Yoplait’s Pumpkin Cheesecake is a different gourd, but not completely. Call it a Kabocha Squash to your typical Sugar Pumpkin, if you will. The texture is actually remarkably similar to the Chobani flavor. A bit more prone to breaking into multiple blobs of orangish yogurt, but still reacting with a jiggly effect when prodded by spoon (or finger, I don’t judge).

Yoplait Pumpkin Cheesecake

I take a bite, hoping to be greeted by a rich and creamery fresh taste not unlike that Baskin-Robbin ice cream, but instead I’m left with a somewhat artificial spice flavor and odd acidic aftertaste. It’s not altogether unenjoyable because the yogurt base is sweeter and the pumpkin flavor more intense than the Chobani yogurt, but it still leaves something to be desired. The cheesecake flavor seems more buttermilk inspired than cream cheese, but unlike the Chobani Pumpkin Spice, there’s a more familiar dessert-inspired flavor. The sweetness sure isn’t lacking, and together with a robust pumpkin flavor, it’s more versatile to use as a dip or in smoothies.

Neither Chobani’s Limited Batch Pumpkin Spice nor Yoplait’s Pumpkin Cheesecake flavors blew me away, although the freshness of the pumpkin spice flavor in the Chobani yogurt might be the most authentic rendition I’ve had to date. But the problems for both yogurts are unfortunately all too familiar for the seasonally-inspired treat. Too little brown sugar sweetness and not enough richness leave the pumpkin exposed to blandness, and despite the addition of milkfat, the texture of both yogurts doesn’t conjure up images of dessert. I may not be hip to the latest fads in yogurt, but I think it’s a safe bet to assume adding pumpkin won’t be the next big thing.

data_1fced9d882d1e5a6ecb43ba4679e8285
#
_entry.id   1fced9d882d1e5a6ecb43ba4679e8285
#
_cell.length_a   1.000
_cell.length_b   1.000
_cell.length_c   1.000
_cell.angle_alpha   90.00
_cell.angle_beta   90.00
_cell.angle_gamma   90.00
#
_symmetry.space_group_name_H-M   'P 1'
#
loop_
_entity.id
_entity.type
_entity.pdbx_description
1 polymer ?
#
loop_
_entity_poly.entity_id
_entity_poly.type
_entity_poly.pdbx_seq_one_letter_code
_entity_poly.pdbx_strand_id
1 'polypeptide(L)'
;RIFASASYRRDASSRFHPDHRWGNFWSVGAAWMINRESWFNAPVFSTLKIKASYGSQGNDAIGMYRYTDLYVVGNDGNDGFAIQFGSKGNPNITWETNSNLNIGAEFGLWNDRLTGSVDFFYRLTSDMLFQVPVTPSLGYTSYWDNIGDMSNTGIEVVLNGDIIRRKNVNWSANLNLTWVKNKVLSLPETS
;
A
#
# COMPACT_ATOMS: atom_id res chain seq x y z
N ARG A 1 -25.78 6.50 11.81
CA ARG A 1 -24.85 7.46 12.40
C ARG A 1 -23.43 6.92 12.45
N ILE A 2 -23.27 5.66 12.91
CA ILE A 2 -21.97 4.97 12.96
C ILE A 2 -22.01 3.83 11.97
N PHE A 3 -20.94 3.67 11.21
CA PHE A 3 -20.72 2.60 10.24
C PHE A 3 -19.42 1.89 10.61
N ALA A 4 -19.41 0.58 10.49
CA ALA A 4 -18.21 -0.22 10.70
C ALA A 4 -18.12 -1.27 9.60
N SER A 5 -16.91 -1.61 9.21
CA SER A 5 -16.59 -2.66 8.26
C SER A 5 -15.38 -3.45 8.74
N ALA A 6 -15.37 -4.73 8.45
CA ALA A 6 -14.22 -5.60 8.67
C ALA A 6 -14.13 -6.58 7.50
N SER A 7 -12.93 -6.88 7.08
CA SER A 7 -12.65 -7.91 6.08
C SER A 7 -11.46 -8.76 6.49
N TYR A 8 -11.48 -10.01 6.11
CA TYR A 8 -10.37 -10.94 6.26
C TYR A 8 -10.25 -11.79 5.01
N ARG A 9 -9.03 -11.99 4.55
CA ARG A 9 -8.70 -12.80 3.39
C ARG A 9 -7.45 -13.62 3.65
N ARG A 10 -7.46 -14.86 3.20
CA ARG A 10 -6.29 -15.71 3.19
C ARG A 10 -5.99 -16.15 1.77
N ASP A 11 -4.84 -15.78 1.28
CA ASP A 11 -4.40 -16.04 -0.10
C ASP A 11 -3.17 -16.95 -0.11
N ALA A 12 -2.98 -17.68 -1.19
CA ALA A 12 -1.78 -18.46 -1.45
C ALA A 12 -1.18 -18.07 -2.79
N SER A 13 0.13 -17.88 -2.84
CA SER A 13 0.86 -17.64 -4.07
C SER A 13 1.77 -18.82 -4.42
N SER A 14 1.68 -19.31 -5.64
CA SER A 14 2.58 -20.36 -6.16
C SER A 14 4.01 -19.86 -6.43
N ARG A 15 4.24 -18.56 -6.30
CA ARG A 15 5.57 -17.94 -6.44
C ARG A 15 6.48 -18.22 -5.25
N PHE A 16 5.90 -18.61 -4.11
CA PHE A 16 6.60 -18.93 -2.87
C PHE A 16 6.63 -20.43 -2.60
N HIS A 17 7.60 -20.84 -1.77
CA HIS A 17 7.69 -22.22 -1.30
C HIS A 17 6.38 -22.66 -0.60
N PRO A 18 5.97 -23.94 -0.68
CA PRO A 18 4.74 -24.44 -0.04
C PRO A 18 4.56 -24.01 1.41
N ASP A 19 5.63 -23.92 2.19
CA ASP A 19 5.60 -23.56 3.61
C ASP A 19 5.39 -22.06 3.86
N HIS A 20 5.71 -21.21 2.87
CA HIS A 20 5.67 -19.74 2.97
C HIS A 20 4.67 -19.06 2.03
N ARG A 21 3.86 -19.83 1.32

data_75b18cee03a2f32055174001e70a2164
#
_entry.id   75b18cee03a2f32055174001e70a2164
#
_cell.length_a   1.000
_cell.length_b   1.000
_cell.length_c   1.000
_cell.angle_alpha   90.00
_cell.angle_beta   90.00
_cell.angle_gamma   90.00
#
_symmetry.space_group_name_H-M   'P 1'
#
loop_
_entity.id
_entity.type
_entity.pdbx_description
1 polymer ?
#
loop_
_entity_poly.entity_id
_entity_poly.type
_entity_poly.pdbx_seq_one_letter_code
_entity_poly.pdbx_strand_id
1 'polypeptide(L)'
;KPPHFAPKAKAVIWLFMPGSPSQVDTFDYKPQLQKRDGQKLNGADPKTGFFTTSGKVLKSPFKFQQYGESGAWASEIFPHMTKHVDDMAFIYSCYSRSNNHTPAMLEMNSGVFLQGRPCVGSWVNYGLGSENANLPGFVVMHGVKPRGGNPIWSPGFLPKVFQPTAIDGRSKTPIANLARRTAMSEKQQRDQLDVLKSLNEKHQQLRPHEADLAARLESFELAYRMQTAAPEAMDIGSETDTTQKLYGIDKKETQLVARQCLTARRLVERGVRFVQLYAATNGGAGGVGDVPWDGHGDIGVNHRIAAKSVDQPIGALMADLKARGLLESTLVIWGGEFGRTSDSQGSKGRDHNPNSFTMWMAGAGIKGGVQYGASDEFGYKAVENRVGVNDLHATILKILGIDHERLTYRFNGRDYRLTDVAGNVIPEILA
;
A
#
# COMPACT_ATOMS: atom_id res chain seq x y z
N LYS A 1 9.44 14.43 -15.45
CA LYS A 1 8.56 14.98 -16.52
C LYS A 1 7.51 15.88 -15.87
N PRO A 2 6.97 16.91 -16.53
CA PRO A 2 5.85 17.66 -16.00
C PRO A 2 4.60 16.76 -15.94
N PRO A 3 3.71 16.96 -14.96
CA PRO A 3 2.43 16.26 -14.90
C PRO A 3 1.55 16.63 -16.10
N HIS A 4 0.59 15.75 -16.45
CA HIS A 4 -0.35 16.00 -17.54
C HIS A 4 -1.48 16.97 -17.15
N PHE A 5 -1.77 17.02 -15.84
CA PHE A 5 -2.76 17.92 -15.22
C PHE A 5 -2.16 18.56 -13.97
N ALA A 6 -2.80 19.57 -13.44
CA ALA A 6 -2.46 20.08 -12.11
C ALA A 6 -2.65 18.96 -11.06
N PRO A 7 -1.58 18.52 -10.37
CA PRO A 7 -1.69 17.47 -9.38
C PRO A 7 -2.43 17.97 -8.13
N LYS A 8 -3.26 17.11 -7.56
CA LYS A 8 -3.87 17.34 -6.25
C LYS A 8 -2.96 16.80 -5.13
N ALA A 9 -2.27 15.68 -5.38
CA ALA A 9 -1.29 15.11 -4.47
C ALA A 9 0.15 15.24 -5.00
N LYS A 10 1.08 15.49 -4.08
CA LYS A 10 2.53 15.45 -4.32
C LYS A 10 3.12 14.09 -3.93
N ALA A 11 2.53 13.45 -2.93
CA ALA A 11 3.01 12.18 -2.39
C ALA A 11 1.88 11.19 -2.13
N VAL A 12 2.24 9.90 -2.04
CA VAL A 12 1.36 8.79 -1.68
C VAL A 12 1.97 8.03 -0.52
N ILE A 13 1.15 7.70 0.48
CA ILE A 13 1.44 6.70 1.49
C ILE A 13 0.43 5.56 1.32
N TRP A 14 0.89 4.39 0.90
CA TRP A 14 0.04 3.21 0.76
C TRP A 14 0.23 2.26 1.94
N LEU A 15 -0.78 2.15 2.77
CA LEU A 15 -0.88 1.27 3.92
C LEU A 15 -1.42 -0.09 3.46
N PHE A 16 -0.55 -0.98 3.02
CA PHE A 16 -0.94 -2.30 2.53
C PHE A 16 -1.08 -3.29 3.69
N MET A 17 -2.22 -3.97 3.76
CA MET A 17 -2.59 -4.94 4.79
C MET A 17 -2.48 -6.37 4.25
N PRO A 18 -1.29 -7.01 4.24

(Nutrition Facts – Chobani Limited Batch Pumpkin Spice – 130 calories, 3 grams of fat, 2 grams of saturated fat, 0 grams of trans fat, 15 milligrams of cholesterol, 60 milligrams of sodium, 27 grams of carbohydrates, 12 grams of sugar, 12 grams of protein, and 15% calcium. Yoplait Limited Edition Pumpkin Cheesecake – 150 calories, 2.5 grams of fat, 1.5 grams of saturated fat, 0 grams of trans fat, 10 milligrams of cholesterol, 75 milligrams of sodium, 20 grams of carbohydrates, 16 grams of sugar, 11 grams of protein, and 10% calcium.)

Item: Chobani Limited Batch Pumpkin Spice Greek Yogurt
Purchased Price: $1.39
Size: 5.3 oz.
Purchased at: Safeway
Rating: 6 out of 10
Pros: Remarkably fresh and flavorful combination of cinnamon, ginger, and cloves. Contains actual pumpkin. Good source of protein and calcium. Sticking it to comrade Putin.